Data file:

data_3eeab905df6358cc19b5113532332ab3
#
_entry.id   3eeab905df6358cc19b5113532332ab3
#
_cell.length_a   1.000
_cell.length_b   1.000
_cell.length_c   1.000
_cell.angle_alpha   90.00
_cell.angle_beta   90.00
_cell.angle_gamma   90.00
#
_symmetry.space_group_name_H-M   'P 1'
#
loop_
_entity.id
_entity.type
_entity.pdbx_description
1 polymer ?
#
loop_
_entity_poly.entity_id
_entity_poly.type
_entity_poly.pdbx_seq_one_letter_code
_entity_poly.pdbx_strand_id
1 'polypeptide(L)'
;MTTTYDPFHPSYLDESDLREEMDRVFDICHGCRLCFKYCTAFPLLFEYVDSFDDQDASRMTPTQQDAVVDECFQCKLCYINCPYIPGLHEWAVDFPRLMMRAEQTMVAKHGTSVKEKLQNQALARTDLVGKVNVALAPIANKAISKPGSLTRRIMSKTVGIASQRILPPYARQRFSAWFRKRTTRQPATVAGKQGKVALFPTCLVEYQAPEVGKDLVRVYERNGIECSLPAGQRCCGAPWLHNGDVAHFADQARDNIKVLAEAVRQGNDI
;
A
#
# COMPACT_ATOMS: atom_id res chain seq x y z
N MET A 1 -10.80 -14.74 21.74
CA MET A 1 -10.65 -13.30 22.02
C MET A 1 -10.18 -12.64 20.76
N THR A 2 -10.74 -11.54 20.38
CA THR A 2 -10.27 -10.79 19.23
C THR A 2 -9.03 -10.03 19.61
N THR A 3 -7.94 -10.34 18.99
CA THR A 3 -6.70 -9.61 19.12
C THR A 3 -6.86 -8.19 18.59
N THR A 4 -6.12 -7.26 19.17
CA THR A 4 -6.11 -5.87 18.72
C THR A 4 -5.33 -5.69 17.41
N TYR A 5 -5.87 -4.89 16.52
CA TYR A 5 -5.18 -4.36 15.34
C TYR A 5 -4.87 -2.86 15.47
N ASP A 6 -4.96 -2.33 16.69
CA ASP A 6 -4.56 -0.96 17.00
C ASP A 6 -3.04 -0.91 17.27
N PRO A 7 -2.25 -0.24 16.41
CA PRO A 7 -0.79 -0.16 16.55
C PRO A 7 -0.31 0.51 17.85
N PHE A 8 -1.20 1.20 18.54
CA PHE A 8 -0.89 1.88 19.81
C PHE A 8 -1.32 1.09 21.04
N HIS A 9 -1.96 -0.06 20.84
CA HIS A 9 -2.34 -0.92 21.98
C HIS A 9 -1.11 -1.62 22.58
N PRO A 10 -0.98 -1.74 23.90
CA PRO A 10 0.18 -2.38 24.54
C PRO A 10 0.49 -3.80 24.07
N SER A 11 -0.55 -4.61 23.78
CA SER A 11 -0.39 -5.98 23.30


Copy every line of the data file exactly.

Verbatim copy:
data_3eeab905df6358cc19b5113532332ab3
#
_entry.id   3eeab905df6358cc19b5113532332ab3
#
_cell.length_a   1.000
_cell.length_b   1.000
_cell.length_c   1.000
_cell.angle_alpha   90.00
_cell.angle_beta   90.00
_cell.angle_gamma   90.00
#
_symmetry.space_group_name_H-M   'P 1'
#
loop_
_entity.id
_entity.type
_entity.pdbx_description
1 polymer ?
#
loop_
_entity_poly.entity_id
_entity_poly.type
_entity_poly.pdbx_seq_one_letter_code
_entity_poly.pdbx_strand_id
1 'polypeptide(L)'
;MTTTYDPFHPSYLDESDLREEMDRVFDICHGCRLCFKYCTAFPLLFEYVDSFDDQDASRMTPTQQDAVVDECFQCKLCYINCPYIPGLHEWAVDFPRLMMRAEQTMVAKHGTSVKEKLQNQALARTDLVGKVNVALAPIANKAISKPGSLTRRIMSKTVGIASQRILPPYARQRFSAWFRKRTTRQPATVAGKQGKVALFPTCLVEYQAPEVGKDLVRVYERNGIECSLPAGQRCCGAPWLHNGDVAHFADQARDNIKVLAEAVRQGNDI
;
A
#
# COMPACT_ATOMS: atom_id res chain seq x y z
N MET A 1 -10.80 -14.74 21.74
CA MET A 1 -10.65 -13.30 22.02
C MET A 1 -10.18 -12.64 20.76
N THR A 2 -10.74 -11.54 20.38
CA THR A 2 -10.27 -10.79 19.23
C THR A 2 -9.03 -10.03 19.61
N THR A 3 -7.94 -10.34 18.99
CA THR A 3 -6.70 -9.61 19.12
C THR A 3 -6.86 -8.19 18.59
N THR A 4 -6.12 -7.26 19.17
CA THR A 4 -6.11 -5.87 18.72
C THR A 4 -5.33 -5.69 17.41
N TYR A 5 -5.87 -4.89 16.52
CA TYR A 5 -5.18 -4.36 15.34
C TYR A 5 -4.87 -2.86 15.47
N ASP A 6 -4.96 -2.33 16.69
CA ASP A 6 -4.56 -0.96 17.00
C ASP A 6 -3.04 -0.91 17.27
N PRO A 7 -2.25 -0.24 16.41
CA PRO A 7 -0.79 -0.16 16.55
C PRO A 7 -0.31 0.51 17.85
N PHE A 8 -1.20 1.20 18.54
CA PHE A 8 -0.89 1.88 19.81
C PHE A 8 -1.32 1.09 21.04
N HIS A 9 -1.96 -0.06 20.84
CA HIS A 9 -2.34 -0.92 21.98
C HIS A 9 -1.11 -1.62 22.58
N PRO A 10 -0.98 -1.74 23.90
CA PRO A 10 0.18 -2.38 24.54
C PRO A 10 0.49 -3.80 24.07
N SER A 11 -0.55 -4.61 23.78
CA SER A 11 -0.39 -5.98 23.30